It feels like that time of year again! Time to pack up the scarfs and gloves and head outside. Below are a few steps to get back in the swing of things but remember, March weather can be rather fickle and frost is still possible, so plant with caution!

Remove any winter debris or leaves from lawn

Debris like leaves and sticks that have fallen into your lawn will choke out your plants and advance the growth of mold spores, lawn fungus, and plant disease. In the spring, Reliable Landscaping will remove twigs, tree branches and debris that entered your yard during the winter. Our spring service also includes the removal of leaves and debris from your deck, porch, window well, or any other part of your property. When we’re done, you’ll be left with a beautiful, well-manicured lawn that’s prepared for the summer. Request this service!

Begin Mowing

If you need to begin mowing, remember to set your blades high. Cut at 3” or higher to prevent brown spots. Call Reliable Landscaping now to set up your lawn maintenance schedule. We’ll work with you to develop a plan that meets your needs and your budget. Request this service!

Aeration, Lime and Fertilizer

Spring fertilization can be done anytime between March and May. If you chose to use the organic pre-emergent corn gluten, you are already adding nitrogen to your soil. Or, you can choose to use one of the organic or traditional fertilizers that contain no pre-emergent or weed kill.

Aeration is possible as soon as the cool-season grass has resumed active growth in the early to mid-spring, but should not be done after temperatures warm to levels where the grass will likely be under stress. Extensive core cultivation done in the late summer to early fall gives the turf the optimum recuperative potential.

The soil in Virginia tends to acidic due to the amount of clay found in the soil and the number of trees in the landscape. For that reason, it’s important to lime your lawn. Grass likes a pH of around 6.2. Lime can be applied at any time of the year when the ground is not frozen. If you don’t know your pH, you can purchase a soil test kit which will measure the pH level in your lawn.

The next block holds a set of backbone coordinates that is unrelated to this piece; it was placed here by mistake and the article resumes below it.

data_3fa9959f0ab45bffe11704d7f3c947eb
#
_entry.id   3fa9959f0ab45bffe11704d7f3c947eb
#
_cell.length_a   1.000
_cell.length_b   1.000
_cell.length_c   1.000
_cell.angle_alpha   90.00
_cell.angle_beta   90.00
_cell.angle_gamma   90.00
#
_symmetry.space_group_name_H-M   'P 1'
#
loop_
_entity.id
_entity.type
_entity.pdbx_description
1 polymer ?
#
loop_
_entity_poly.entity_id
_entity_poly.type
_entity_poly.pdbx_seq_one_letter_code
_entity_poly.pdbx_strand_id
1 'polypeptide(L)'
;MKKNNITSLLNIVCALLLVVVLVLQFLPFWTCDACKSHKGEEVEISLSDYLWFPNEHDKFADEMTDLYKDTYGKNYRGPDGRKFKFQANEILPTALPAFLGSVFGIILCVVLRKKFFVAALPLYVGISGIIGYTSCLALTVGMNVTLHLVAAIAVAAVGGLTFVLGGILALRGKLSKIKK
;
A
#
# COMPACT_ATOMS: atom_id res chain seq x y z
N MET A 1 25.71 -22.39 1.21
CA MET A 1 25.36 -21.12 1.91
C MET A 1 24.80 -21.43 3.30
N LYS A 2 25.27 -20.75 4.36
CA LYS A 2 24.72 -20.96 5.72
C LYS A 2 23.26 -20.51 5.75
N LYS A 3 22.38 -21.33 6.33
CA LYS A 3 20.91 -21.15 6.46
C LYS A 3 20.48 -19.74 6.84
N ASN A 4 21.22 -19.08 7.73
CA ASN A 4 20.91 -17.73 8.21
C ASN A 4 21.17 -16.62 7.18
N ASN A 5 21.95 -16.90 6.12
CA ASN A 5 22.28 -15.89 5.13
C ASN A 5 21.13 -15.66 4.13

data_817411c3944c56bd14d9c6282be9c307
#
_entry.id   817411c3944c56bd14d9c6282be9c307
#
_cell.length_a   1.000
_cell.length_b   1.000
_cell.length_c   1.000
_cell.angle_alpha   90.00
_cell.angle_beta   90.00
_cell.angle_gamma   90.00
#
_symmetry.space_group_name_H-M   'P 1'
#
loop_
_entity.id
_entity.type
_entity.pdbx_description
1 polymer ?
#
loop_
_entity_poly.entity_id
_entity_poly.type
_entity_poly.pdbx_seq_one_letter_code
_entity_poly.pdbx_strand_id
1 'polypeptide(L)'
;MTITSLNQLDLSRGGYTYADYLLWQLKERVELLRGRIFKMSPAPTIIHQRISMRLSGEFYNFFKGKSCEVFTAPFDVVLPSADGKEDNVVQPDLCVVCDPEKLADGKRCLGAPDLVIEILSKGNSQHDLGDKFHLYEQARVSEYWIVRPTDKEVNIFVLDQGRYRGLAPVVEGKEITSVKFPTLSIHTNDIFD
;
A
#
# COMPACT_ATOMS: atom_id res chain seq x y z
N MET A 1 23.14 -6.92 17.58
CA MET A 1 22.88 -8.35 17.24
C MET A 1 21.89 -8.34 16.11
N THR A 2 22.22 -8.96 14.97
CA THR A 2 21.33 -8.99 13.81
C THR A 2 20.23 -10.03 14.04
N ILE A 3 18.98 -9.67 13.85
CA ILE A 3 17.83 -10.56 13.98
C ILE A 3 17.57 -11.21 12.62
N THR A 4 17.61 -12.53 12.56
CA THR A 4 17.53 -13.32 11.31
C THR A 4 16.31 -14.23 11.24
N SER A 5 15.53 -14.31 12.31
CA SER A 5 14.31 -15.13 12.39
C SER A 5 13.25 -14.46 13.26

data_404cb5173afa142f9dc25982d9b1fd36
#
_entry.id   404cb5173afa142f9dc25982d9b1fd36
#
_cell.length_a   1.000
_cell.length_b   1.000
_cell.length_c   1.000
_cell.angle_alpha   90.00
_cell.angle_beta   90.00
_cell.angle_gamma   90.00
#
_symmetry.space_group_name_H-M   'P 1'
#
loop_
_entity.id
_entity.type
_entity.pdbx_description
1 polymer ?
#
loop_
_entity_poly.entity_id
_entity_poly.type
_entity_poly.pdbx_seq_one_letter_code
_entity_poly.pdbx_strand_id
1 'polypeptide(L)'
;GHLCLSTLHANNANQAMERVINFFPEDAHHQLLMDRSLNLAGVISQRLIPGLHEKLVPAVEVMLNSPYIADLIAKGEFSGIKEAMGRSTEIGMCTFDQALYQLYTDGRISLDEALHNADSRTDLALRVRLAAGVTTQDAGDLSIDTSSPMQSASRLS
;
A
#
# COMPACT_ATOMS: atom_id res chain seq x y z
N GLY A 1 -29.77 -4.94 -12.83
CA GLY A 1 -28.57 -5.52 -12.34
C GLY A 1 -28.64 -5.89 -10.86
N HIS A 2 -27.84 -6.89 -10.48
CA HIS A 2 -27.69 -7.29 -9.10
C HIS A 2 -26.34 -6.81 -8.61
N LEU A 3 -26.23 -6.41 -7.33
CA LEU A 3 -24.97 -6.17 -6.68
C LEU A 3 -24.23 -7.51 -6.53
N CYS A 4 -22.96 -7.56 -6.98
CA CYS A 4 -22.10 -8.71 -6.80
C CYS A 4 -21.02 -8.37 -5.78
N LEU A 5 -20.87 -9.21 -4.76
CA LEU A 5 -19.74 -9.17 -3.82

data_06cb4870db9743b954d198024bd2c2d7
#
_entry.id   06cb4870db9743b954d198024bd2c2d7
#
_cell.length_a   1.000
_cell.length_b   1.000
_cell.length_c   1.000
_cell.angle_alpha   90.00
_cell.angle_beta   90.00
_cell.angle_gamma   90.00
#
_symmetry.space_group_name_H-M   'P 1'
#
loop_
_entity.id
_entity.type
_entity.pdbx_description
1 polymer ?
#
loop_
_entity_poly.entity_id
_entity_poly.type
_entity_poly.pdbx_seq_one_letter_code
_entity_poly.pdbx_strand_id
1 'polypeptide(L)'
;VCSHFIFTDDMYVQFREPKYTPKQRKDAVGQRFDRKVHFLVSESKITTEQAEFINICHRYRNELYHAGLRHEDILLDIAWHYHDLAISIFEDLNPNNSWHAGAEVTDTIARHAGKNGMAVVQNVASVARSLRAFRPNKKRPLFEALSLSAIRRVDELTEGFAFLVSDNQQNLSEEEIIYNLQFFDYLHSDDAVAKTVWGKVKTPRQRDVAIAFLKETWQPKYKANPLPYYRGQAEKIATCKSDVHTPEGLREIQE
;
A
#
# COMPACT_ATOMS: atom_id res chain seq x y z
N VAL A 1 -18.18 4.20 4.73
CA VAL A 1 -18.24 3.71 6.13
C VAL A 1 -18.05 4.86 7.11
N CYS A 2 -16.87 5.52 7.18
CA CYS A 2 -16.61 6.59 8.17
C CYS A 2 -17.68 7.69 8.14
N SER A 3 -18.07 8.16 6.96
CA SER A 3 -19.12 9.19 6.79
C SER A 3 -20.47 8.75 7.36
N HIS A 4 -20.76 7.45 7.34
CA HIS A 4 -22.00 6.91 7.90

Request these services here.

Soil Test

You may be applying more fertilizer—or the wrong kind—if you haven’t had a soil test done in the last 3 or 4 years. Get a “Turf Love” soil test and home visit by a Master Gardener for $30 by calling Virginia Cooperative Extension at (757) 564-2170. The testing will give you information on your soil texture and composition, pH, lime content, and available phosphorus, and potassium. Find out more here.


Mulches are materials placed over the soil surface to maintain moisture and improve soil conditions. Mulching is one of the most beneficial acts a homeowner can do for the health of a tree. However, improper mulching materials and practices may have little, or even negative, impact on the trees in your landscape. Call us today or request this service here.

Apply Pre-emergent Weed Killer

March and April are the best months for putting down pre-emergent that prevents crabgrass and Japanese Stiltgrass from coming back year after year. You can choose from a number of products: organic pre-emergent that contains corn gluten or traditional crabgrass pre-emergent with Dimension. You may even decide on a second time to put down the pre-emergent during the first week of May because crabgrass also likes to come back a second time. Request this service here.

Planting Trees

If you missed the ideal time (fall) to plant small trees and shrubs, plant a few now but only if you’re able to keep up with watering while the new tree takes root. Spring planting can be taxing since the plant is trying to produce top-growth as well as root systems but it can be done, just be extra vigilant. It’s better to try now than in the dead of summer. Request this service here.


Mow your Liriope to a height of 2 to 3 inches. Avoid damaging the crown of the plant since that is where the new growth emerges. Divide and transplant hostas, liriope, daylilies, dicentra, Shasta daisies, and coral bells before new growth starts.


Fertilize daffodil bulbs with bonemeal as leaves emerge. Do not mow the area until the bulb foliage begins to die back because the leaves “feed” the bulbs for next year.

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